Frontline Cancer: Inflammation and the development of cancer
When you have diabetes, your body cannot produce enough or effectively use the hormone insulin to regulate blood sugar (glucose) levels. The resulting complications are widespread and notorious, from stroke, blindness and kidney failure to nerve damage, skin problems, dental issues and loss of limb.
Diabetes kills or contributes to the deaths of more than 230,000 Americans each year. It is a great and growing public health threat. Nearly 30 million Americans are estimated to have the disease; three times that number are pre-diabetic. They have some of the symptoms. They are on the cusp.
The simplest way to treat the condition — or better yet, prevent it — is to eat a healthy, balanced diet and exercise regularly. This is advice we’ve all heard. What is less well understood and perhaps under-appreciated is the deeper pathology driving not just diabetes, but many modern maladies, from an obesity epidemic with no end in sight to this nation’s two greatest killers — heart disease and cancer.
Diabetes is a disease of the metabolism, a term describing the sum of all the chemical reactions that take place within every cell to provide the energy necessary to maintain function and life. If your metabolism — or more precisely, the metabolic state within your cells — is abnormal, nothing good can result, but a lot of bad things may happen.
In recent years, scientific evidence connecting metabolic dysfunction to numerous, diverse diseases has accumulated with speeding frequency. The importance of this research, with its massive social implications, is one of the reasons UC San Diego School of Medicine launched this year the Institute for Diabetes and Metabolic Health, whose four centers reflect the spectrum of concern and interest: Type 1 diabetes, basic research, human nutrition and clinical care. The institute is headed by Alan Saltiel, one of the nation’s leading metabolics researchers.
Most patients with type 2 diabetes are obese, and the global epidemic of obesity largely explains the dramatic rise of type 2 diabetes over the last 20 years. More than one-third of American adults are obese and more than 10 percent of people over age 20 have diabetes, both numbers projected to increase over time.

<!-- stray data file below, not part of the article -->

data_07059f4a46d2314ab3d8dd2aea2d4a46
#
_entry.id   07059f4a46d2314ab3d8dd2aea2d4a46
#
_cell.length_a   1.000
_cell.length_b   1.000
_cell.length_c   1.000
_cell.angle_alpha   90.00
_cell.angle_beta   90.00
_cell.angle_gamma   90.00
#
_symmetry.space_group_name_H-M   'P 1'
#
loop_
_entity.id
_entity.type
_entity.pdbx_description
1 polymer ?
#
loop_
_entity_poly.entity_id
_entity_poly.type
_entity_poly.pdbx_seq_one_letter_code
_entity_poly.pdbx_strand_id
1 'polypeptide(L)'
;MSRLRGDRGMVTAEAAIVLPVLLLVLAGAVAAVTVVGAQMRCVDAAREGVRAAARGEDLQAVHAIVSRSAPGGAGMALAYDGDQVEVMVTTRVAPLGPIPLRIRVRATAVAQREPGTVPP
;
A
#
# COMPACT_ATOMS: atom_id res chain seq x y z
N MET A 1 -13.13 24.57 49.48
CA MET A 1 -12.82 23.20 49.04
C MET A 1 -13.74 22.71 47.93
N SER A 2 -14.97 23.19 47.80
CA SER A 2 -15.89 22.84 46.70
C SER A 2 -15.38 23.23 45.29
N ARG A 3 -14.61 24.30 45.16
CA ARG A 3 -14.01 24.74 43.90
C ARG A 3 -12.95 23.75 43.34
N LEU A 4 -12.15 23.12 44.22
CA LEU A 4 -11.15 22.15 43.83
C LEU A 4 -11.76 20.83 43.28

Excess weight is an established risk factor for type 2 diabetes. Obesity itself causes an inflammatory state in metabolic tissues, a sort of low-grade, chronic state of war within the body. It’s even worse than it sounds. Inflammation, as my colleague Michael Karin and others have shown, promotes the development of cancer.
Of course, not everybody who is obese develops diabetes. Not everybody who drinks develops cirrhosis. But people with diabetes are more often diagnosed with some types of cancer and more likely to die from cancer than people without diabetes. Some of that increase may be due to the likelihood that these patients being more closely followed by their doctors, but an overabundance of insulin due to metabolic dysfunction may be promoting the growth of cancer cells, particularly in organs like the pancreas, liver, kidney and thyroid.
There is a bright side. The intersection between diabetes and cancer offers ways to attack the latter. For example, metformin is a common frontline drug for treating some kinds of type 2 diabetes. It works by boosting the liver’s sensitivity to insulin, reducing overproduction of glucose. New studies suggest it may be effective in treating or preventing a variety of cancers, including colorectal, prostate, endometrial and breast. Saltiel with colleagues at Moores Cancer Center are investigating whether established diabetes drugs might also treat cancer. They are also conducting clinical trials to explore how much cancer risk is reduced by increased physical activity and whether weight loss programs and routine exercise might protect overweight or obese cancer survivors from tumor relapse.
Diabetes and cancer are just two heads of a many-headed monster. To kill the beast, we must fight both — and other related conditions — smartly and simultaneously.
— Scott M. Lippman, M.D., is director of UC San Diego Moores Cancer Center. His column on medical advances from the front lines of cancer research and care appears in La Jolla Light the fourth Thursday of each month. You can reach Dr. Lippman at firstname.lastname@example.org
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